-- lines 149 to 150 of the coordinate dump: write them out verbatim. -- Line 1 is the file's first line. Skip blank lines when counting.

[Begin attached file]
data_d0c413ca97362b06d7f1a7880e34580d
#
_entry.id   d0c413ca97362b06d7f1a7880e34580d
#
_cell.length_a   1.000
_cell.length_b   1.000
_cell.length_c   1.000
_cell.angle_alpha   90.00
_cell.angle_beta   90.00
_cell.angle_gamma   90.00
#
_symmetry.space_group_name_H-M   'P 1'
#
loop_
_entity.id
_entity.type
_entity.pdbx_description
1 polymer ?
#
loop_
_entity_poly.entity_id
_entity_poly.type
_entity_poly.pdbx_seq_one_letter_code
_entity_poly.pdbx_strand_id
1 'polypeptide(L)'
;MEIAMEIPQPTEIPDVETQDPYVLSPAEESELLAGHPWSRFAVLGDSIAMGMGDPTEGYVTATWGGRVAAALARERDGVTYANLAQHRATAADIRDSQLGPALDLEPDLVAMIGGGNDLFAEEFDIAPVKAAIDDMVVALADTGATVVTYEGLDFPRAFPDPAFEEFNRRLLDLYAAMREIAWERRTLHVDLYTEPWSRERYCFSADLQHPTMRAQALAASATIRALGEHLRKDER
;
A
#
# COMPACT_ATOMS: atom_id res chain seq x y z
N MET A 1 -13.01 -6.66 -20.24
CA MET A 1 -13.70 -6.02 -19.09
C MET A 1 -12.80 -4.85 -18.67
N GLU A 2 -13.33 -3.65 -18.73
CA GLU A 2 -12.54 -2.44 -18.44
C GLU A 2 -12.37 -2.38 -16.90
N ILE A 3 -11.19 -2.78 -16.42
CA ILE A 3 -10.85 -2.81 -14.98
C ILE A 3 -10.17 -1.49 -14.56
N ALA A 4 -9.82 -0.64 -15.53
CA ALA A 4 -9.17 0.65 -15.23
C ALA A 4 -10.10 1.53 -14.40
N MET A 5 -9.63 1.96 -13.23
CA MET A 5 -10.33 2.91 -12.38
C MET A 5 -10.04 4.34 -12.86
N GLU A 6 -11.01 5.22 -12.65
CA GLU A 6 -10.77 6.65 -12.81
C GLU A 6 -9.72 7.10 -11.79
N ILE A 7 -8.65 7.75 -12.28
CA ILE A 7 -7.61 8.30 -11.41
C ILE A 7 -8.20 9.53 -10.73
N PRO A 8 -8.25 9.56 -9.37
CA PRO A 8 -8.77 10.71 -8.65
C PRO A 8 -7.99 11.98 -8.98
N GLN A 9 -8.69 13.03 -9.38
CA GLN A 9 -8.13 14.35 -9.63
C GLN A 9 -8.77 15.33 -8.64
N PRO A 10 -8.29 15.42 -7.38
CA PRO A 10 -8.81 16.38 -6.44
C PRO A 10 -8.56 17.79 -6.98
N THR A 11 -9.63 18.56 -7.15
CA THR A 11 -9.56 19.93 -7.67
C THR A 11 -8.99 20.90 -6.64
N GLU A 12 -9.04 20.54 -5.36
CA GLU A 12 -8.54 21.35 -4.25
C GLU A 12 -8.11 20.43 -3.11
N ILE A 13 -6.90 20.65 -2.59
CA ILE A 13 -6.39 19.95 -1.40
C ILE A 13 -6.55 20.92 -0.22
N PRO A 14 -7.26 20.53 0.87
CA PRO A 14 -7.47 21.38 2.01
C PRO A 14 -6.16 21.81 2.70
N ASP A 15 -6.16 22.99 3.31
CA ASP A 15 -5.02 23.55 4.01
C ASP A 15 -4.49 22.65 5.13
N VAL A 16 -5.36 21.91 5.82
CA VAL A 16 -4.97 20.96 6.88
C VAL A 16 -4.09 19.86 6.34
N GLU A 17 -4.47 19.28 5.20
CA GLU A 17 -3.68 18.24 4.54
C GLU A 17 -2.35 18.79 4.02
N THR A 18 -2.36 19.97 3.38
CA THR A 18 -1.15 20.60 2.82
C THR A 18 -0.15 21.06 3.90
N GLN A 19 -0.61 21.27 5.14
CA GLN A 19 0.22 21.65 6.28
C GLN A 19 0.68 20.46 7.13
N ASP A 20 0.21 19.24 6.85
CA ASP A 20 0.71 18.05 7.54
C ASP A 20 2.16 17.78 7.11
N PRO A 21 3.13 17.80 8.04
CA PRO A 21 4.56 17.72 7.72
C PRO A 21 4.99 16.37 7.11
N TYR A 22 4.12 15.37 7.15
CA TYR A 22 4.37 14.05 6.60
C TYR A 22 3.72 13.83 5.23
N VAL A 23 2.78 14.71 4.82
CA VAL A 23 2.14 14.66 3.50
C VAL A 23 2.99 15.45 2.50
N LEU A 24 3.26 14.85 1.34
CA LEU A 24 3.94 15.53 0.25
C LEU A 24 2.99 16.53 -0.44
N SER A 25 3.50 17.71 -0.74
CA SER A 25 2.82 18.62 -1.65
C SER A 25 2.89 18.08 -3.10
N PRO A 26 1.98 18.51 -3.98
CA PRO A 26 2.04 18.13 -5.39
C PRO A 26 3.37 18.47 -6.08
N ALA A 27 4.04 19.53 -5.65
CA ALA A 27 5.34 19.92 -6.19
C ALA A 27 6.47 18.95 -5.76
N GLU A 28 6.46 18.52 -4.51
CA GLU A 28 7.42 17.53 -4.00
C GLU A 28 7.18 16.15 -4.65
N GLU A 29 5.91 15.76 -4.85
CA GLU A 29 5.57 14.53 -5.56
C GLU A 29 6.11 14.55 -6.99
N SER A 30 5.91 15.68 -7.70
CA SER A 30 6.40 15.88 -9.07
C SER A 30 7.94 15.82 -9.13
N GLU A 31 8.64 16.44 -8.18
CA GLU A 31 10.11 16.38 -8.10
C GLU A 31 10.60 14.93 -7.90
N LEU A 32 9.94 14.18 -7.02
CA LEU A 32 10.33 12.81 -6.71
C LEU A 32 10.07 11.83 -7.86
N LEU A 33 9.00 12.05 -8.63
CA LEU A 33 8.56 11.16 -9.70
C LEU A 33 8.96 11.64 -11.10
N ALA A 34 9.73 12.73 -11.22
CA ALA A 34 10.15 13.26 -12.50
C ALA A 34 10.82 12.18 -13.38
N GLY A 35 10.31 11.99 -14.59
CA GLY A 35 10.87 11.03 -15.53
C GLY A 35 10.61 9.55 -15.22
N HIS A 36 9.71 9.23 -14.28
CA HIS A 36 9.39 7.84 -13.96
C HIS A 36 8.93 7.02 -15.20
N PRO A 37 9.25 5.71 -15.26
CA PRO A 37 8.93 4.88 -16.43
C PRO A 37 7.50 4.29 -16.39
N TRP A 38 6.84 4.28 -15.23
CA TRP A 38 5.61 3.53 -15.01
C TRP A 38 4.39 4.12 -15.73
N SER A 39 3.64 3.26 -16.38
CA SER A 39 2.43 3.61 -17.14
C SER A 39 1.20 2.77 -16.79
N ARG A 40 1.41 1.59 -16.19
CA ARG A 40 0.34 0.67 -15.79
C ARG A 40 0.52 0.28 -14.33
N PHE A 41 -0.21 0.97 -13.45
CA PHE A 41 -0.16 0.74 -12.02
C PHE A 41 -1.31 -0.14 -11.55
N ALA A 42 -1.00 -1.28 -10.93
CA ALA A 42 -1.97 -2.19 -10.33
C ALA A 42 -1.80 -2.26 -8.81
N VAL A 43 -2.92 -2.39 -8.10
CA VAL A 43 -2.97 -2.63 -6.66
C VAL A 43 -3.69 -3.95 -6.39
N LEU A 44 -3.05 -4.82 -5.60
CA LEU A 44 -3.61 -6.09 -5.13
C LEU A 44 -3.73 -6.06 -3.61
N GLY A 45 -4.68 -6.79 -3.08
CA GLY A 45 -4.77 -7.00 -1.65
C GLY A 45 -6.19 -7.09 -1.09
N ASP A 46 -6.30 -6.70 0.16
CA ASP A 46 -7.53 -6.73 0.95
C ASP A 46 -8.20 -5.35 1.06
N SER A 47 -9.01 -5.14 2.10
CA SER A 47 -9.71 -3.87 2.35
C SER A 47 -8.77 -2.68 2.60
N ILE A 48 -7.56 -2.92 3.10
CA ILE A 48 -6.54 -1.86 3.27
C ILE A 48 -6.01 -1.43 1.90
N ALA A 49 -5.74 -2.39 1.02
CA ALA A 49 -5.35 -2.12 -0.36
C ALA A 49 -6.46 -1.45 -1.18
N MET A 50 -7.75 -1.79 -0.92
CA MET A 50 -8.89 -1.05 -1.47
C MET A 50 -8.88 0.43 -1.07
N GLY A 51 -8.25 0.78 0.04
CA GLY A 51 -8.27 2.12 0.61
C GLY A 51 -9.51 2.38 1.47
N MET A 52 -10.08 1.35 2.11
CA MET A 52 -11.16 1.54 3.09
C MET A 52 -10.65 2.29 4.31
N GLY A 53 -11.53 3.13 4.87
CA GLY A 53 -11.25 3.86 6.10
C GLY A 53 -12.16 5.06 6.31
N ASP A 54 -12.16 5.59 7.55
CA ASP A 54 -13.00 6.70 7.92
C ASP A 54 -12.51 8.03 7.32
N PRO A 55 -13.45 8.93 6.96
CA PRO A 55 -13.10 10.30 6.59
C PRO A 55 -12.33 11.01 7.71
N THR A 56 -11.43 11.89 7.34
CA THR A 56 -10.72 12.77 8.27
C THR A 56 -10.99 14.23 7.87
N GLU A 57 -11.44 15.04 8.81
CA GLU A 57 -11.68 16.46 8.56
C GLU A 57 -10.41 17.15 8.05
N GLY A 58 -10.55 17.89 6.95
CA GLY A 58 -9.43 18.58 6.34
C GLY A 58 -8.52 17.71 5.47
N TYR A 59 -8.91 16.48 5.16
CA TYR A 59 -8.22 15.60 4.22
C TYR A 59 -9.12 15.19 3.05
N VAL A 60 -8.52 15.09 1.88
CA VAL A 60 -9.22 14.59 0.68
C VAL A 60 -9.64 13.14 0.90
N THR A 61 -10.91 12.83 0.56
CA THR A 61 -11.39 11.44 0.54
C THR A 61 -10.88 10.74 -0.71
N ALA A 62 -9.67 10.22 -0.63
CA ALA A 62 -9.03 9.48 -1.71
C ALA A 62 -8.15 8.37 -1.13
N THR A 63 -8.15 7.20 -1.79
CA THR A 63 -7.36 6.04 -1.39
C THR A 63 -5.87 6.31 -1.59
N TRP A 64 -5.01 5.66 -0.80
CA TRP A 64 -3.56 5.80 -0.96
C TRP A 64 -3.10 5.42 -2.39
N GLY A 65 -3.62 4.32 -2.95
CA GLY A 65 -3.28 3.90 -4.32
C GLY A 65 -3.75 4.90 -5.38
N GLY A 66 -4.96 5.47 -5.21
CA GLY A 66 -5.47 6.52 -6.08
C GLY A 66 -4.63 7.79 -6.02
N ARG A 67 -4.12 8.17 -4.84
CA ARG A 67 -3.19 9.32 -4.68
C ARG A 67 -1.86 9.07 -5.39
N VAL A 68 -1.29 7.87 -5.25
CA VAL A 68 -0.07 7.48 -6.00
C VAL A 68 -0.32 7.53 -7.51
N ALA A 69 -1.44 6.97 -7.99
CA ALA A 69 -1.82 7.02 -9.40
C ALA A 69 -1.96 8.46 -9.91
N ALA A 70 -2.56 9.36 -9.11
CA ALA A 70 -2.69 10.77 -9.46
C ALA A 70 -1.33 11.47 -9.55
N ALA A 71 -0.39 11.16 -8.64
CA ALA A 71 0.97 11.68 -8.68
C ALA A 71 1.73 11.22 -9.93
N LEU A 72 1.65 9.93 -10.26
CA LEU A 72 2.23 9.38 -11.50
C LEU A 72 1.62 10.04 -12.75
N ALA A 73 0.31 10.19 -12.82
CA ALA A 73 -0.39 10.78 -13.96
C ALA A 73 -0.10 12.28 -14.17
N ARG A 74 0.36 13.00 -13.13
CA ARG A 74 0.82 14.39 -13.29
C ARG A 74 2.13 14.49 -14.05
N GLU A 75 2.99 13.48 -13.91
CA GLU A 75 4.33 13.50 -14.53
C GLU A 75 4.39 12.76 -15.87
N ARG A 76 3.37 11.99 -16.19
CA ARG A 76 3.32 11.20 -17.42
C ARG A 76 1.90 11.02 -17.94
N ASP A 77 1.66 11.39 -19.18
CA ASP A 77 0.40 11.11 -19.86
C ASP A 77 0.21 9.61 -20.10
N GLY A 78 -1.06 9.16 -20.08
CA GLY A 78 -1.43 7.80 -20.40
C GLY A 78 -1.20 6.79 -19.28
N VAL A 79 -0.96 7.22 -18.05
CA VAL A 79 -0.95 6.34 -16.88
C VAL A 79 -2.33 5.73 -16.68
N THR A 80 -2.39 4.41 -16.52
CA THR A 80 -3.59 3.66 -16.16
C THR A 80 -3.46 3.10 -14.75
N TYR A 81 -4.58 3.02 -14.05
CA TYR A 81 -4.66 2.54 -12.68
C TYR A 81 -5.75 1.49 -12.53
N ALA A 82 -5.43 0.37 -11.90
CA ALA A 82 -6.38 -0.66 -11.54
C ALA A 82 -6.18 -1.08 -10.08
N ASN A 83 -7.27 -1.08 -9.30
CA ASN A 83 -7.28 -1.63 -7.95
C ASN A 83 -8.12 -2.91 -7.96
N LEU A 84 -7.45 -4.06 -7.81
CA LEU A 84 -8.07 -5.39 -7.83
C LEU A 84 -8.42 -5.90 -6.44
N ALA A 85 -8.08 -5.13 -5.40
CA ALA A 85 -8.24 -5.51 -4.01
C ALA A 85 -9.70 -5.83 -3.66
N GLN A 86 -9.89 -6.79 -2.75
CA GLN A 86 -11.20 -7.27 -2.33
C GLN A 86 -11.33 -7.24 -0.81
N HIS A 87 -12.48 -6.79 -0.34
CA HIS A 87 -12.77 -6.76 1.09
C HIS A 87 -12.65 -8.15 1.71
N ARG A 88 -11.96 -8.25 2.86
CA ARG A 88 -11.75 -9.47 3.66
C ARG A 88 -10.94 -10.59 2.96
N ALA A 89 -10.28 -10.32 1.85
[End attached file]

CA ARG A 40 0.34 0.67 -15.79
C ARG A 40 0.52 0.28 -14.33